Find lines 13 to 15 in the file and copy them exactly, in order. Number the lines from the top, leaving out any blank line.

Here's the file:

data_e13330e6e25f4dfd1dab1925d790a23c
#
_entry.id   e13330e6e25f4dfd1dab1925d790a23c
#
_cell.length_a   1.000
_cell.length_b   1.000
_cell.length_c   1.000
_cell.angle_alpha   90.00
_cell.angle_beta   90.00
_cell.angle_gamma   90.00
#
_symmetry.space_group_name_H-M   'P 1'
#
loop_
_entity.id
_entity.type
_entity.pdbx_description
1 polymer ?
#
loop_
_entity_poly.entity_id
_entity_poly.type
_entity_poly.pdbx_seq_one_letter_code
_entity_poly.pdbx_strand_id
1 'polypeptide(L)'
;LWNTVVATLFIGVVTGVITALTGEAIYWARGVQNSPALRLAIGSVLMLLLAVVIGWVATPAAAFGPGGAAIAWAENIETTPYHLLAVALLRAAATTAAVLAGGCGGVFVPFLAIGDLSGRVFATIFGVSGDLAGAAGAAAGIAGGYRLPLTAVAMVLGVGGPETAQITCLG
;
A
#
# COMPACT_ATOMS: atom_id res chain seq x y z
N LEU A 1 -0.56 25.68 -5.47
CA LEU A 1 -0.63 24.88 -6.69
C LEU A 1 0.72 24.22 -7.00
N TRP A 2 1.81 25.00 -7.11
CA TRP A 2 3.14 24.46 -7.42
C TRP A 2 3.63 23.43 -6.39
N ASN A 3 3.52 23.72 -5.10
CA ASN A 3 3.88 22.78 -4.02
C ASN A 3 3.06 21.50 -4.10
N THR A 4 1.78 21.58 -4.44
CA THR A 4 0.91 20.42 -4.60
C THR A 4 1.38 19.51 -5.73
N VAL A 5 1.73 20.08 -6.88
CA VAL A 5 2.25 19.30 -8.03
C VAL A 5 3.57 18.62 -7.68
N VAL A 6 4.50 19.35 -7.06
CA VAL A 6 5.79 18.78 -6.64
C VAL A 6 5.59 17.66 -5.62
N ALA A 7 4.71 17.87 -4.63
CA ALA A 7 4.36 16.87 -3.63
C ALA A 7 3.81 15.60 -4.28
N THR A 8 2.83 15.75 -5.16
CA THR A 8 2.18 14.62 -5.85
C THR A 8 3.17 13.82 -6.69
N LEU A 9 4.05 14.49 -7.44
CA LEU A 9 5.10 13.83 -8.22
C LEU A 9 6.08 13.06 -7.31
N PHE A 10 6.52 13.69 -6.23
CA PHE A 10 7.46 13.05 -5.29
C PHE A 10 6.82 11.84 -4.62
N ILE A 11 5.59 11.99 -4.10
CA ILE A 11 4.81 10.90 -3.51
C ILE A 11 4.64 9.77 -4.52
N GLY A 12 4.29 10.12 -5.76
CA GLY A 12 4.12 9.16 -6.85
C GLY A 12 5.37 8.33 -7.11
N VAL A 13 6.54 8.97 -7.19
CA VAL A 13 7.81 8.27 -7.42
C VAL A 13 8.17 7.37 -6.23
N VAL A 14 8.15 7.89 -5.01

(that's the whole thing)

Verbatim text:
#
loop_
_entity.id